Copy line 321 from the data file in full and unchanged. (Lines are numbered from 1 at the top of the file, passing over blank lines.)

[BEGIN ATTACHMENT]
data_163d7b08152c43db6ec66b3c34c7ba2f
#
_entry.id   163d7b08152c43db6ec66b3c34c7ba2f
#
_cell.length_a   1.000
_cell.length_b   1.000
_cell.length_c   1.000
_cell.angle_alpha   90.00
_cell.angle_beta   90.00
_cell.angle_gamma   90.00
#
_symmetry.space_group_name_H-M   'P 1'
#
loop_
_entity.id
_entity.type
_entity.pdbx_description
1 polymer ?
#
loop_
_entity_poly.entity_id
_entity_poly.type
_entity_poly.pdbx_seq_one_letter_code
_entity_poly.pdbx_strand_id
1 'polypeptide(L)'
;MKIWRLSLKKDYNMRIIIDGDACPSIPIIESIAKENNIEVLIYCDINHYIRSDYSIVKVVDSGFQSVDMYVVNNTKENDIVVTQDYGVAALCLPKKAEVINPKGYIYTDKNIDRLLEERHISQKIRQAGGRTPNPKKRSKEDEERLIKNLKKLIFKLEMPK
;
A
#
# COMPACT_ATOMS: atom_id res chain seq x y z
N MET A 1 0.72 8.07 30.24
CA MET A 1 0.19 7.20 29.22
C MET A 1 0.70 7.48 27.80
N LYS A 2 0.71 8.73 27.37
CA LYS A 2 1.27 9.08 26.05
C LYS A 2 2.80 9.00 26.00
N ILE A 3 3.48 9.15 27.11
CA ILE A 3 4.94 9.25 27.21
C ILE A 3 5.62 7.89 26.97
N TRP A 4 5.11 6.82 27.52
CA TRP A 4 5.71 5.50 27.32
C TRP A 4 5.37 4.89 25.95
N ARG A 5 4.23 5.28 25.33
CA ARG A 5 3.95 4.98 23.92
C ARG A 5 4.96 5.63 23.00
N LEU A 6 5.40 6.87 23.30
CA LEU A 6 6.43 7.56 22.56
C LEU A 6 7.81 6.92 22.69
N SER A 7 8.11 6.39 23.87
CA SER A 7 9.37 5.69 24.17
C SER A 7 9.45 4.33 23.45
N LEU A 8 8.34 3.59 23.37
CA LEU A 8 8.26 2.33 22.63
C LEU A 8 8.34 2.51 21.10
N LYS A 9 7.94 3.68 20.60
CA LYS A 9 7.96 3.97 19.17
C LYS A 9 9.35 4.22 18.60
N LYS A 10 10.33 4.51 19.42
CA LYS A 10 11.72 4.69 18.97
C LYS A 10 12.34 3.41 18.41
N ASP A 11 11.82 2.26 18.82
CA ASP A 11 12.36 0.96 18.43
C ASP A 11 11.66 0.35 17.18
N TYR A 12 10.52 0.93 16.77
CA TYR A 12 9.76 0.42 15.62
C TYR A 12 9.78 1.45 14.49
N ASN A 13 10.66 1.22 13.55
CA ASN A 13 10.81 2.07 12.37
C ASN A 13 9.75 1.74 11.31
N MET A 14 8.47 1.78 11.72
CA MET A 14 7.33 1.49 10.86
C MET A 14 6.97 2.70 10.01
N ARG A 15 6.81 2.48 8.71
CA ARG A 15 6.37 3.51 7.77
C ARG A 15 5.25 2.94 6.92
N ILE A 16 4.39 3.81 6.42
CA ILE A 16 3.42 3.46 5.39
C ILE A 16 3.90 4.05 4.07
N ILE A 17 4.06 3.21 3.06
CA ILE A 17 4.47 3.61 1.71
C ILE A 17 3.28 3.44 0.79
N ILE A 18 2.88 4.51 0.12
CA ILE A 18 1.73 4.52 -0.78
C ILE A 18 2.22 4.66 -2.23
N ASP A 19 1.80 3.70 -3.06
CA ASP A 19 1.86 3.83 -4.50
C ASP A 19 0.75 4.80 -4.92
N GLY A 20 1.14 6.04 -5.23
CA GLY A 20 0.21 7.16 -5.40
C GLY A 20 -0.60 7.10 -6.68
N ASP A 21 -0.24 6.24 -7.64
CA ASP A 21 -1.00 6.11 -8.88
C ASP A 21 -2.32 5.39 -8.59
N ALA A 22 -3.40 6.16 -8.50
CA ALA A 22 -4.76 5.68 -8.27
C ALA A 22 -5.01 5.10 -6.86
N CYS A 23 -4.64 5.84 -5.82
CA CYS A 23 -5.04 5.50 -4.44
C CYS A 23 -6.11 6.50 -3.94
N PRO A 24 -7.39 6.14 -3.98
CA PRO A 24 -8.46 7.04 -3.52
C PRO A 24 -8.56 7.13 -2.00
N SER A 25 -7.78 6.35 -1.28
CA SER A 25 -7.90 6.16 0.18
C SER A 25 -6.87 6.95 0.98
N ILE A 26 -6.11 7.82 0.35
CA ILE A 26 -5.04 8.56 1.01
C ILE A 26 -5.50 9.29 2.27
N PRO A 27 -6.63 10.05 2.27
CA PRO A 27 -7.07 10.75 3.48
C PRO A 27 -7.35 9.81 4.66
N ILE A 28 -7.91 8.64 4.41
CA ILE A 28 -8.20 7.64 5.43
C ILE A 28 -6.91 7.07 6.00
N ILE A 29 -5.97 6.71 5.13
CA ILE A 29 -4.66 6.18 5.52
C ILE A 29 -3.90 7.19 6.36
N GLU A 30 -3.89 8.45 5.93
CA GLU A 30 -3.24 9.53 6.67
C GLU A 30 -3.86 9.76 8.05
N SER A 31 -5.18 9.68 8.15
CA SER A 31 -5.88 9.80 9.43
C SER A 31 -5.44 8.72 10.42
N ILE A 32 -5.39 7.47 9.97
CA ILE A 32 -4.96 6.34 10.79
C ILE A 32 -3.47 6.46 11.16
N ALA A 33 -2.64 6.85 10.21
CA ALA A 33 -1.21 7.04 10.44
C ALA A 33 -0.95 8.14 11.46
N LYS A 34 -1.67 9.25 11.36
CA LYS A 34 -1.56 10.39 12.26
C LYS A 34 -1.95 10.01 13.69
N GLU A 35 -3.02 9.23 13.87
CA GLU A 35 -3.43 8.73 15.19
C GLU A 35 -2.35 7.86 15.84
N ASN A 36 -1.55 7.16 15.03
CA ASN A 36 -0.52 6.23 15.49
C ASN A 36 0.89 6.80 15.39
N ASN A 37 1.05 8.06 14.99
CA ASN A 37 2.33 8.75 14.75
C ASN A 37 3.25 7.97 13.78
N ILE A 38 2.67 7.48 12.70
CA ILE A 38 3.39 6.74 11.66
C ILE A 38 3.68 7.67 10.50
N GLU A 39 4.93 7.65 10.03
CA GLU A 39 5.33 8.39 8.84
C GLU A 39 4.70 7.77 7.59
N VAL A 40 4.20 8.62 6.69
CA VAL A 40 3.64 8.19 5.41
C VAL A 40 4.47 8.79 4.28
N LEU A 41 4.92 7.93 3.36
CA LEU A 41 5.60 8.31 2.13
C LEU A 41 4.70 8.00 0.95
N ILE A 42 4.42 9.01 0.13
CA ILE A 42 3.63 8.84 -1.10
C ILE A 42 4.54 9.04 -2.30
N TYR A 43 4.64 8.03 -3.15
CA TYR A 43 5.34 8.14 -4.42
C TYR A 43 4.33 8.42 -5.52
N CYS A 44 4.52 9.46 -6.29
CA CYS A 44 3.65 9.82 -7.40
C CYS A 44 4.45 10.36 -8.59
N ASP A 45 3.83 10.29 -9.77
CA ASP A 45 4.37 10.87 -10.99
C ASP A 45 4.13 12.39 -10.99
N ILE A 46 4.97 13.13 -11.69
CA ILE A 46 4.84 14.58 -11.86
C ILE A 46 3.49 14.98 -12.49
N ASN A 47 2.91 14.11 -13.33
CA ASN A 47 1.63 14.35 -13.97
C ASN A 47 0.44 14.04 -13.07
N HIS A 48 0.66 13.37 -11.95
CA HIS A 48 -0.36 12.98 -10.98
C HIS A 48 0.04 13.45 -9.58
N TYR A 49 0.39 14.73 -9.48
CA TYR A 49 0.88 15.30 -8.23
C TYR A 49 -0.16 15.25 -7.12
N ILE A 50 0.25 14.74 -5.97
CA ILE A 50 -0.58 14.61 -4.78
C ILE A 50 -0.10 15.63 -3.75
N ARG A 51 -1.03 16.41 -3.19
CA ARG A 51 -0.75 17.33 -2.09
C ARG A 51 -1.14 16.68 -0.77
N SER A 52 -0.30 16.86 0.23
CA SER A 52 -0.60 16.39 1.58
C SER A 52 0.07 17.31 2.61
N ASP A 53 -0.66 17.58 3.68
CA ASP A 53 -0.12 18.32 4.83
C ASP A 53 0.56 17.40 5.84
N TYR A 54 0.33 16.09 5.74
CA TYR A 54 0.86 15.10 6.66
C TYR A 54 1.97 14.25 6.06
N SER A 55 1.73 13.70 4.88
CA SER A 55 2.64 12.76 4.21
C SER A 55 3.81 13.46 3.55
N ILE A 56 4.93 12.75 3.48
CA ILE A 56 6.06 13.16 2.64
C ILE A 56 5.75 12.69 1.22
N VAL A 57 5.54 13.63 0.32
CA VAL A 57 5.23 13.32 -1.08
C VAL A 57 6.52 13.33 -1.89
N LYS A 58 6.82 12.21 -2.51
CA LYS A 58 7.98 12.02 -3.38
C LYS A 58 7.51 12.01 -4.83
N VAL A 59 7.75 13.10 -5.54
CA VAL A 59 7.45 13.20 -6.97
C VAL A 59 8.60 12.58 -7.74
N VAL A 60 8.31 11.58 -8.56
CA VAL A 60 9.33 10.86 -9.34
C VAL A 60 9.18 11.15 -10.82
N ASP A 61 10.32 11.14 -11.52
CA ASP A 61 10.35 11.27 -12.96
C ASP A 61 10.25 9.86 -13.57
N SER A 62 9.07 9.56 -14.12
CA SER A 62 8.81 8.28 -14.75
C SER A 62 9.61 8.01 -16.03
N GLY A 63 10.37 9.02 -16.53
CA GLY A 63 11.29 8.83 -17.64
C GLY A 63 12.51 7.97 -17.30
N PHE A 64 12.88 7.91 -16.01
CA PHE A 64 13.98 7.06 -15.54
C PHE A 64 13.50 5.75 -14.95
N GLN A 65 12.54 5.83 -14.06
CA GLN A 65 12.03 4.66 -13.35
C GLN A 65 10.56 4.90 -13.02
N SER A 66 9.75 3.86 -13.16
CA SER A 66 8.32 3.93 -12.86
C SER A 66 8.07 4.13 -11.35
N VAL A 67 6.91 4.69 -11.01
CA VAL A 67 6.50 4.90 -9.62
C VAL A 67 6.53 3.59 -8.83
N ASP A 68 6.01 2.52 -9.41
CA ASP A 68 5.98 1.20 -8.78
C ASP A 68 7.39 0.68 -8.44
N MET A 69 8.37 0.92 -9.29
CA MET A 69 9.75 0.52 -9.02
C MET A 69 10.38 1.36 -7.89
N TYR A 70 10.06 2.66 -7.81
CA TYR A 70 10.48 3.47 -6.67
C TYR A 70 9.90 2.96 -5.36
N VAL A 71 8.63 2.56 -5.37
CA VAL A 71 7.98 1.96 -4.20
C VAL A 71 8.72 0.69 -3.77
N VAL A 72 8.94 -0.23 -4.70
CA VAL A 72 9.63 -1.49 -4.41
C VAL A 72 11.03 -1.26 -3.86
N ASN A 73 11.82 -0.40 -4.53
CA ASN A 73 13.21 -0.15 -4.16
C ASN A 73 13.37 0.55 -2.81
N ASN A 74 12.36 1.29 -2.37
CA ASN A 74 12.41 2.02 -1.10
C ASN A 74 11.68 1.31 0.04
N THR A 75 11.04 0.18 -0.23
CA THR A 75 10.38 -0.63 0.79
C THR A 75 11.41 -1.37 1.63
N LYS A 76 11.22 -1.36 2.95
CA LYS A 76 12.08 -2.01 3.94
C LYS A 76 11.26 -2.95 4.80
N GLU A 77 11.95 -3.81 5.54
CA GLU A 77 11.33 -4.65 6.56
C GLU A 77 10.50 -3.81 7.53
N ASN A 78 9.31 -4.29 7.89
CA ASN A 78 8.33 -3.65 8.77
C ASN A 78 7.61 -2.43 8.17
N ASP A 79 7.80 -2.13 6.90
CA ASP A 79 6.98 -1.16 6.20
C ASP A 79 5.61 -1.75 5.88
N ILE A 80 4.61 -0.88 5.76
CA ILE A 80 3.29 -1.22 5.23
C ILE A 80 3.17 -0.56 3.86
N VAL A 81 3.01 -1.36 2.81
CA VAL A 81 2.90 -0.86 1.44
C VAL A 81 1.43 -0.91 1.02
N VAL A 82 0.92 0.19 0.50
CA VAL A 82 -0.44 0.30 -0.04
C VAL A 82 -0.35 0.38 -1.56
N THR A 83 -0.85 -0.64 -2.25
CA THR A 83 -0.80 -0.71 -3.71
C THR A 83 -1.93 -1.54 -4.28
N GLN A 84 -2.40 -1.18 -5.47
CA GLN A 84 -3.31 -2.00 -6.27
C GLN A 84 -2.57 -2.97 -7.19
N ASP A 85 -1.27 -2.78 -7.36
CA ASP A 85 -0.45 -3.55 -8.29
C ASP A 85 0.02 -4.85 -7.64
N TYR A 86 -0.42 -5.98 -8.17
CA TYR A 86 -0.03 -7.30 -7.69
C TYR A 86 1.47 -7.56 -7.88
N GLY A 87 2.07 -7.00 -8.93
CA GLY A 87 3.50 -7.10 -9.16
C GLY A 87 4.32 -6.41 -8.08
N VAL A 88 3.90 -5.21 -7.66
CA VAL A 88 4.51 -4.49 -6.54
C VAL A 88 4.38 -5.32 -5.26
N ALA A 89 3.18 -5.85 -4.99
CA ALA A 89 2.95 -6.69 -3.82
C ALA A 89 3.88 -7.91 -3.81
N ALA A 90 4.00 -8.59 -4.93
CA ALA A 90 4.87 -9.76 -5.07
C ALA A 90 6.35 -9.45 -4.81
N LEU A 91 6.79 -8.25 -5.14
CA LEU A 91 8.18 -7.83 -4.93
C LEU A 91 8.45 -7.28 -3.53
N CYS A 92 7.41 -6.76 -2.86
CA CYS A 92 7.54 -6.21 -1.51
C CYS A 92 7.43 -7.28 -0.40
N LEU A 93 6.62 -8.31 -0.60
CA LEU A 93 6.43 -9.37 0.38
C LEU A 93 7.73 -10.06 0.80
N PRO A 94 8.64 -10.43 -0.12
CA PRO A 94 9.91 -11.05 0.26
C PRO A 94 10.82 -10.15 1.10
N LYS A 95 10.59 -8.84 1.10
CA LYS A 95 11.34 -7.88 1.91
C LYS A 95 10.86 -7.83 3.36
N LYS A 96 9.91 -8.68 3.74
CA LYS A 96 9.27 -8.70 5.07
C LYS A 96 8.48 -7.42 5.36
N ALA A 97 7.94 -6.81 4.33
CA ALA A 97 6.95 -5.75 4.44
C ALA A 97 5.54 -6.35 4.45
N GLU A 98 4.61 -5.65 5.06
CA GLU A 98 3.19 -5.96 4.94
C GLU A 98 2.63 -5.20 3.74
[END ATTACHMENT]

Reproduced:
C ALA A 97 5.54 -6.35 4.45